Just like at your accounting firm, your client’s business, needs, and priorities will change and evolve over time. Sometimes, an approach might not work; other times, business is great and it’s time to take a giant leap into the future. But whenever a big change happens for your accounting client, you don’t want to be left behind. 

As an accounting professional, you are uniquely positioned to understand your client’s business needs. You already know what their books look like, after all. The next step is using your own business savvy to market your services as circumstances change. If you stay vigilant, build strong client relationships, watch for the right moments to upsell and cross-sell, and never neglect old accounting clients, you’ll be able to grow with your customers. They get an accountant for life; your business prospers. It’s a win for everybody!

Build Strong Client Relationships

The first step to understanding your client’s evolving needs is communication and vigilance. Accounting clients might not always tell you upfront if their priorities are changing, so you have to pay extra attention. Of course, you should focus on building strong client relationships for many reasons, but you don’t want to be a stranger to someone who can recommend your business and buy into new services.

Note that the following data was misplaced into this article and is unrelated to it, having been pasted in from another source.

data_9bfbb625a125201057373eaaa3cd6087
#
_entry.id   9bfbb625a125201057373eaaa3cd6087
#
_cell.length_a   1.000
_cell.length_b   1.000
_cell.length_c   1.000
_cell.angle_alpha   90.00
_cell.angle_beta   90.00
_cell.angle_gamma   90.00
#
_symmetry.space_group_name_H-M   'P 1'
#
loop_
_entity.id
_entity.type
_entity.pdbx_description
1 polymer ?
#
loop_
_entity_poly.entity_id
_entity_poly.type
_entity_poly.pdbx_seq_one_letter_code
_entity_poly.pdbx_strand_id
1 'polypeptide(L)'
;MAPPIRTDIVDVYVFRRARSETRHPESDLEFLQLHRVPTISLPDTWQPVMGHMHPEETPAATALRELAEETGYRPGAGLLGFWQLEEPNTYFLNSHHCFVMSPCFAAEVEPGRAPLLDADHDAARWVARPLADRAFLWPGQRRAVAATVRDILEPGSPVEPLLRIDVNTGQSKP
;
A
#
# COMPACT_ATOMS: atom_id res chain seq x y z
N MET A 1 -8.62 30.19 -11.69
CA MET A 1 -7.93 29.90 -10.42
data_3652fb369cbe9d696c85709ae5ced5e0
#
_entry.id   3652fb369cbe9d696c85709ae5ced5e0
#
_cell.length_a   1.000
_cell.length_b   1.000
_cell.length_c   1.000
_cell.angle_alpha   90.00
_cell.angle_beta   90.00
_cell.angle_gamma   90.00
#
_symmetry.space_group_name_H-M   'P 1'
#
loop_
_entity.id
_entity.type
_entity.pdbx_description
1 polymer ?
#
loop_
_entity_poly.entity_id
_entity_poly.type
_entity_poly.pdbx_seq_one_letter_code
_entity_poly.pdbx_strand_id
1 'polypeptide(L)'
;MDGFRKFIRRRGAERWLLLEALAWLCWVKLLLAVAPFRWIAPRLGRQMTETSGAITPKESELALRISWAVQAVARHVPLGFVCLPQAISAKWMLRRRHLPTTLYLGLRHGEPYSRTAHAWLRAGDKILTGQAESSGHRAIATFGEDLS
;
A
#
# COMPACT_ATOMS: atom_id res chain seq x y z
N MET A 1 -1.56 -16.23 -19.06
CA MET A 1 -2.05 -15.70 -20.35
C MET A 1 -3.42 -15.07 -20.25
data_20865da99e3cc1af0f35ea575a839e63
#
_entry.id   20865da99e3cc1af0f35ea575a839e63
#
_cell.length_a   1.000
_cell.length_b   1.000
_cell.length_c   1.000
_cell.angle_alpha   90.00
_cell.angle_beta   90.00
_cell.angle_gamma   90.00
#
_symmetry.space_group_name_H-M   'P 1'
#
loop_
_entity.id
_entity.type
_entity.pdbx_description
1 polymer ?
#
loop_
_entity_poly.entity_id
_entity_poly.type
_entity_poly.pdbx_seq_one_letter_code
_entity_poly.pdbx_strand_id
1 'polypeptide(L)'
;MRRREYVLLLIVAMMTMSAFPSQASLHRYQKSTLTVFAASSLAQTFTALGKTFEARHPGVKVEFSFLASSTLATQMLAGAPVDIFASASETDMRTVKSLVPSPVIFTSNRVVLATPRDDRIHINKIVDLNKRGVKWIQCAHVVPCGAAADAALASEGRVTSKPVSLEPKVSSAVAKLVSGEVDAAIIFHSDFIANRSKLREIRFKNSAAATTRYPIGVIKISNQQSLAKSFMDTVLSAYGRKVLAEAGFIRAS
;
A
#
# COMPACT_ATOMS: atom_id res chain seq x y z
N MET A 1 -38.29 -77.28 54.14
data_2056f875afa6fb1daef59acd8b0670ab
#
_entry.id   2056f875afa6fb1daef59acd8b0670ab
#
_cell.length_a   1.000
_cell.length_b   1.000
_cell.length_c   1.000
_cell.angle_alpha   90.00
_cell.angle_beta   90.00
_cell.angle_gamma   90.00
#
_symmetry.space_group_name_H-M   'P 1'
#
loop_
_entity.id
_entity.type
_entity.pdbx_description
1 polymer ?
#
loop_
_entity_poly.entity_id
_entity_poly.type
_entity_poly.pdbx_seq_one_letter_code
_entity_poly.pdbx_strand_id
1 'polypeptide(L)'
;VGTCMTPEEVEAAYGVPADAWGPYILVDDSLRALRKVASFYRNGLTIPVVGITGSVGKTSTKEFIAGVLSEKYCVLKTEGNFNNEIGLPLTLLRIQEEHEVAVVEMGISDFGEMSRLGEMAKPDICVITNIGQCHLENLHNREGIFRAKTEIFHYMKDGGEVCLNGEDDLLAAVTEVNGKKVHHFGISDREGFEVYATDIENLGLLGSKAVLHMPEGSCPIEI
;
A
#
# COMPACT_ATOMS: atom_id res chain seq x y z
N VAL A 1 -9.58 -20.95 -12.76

Many evolutions in a client’s business can warrant changes in the services you provide to them, from growth to new product launches. To better anticipate these changes, make yourself a list of the sorts of business shifts that might lead to new opportunities for your firm. 

Work on Cross-Selling and Upselling 

If you’ve been staying vigilant, you might have noticed a client seems ready for an advanced service like advising. Maybe your accounting client is trying to scale their business and needs some guidance. Whatever the case may be, this is the perfect situation for upselling or cross-selling. If you have already built a strong relationship with your client, they’ll be much more receptive to your pitch. 

If you’re paying attention to your client’s business developments and the time comes to offer additional services, you want to already have a plan in place. How will you frame and introduce the new offer? What changes will your client need to be made aware of? Do you have an engagement letter drafted? 

Don’t Forget: Existing Clients Can Still Be New Customers

As your firm adapts, scales, and evolves along with your clients, your service offerings will sometimes undergo changes. Marketing tends to target new potential accounting clients… But you should never neglect your old friends. Develop a plan for marketing new service offerings to existing clients. This could mean developing a specific email list for this group or introducing your new service offerings in a more personal manner. 

Nothing stays the same forever; as the seasons change, so too do your clients’ needs. In order to grow your own business and maintain good, long-lasting client relationships, you just have to think ahead.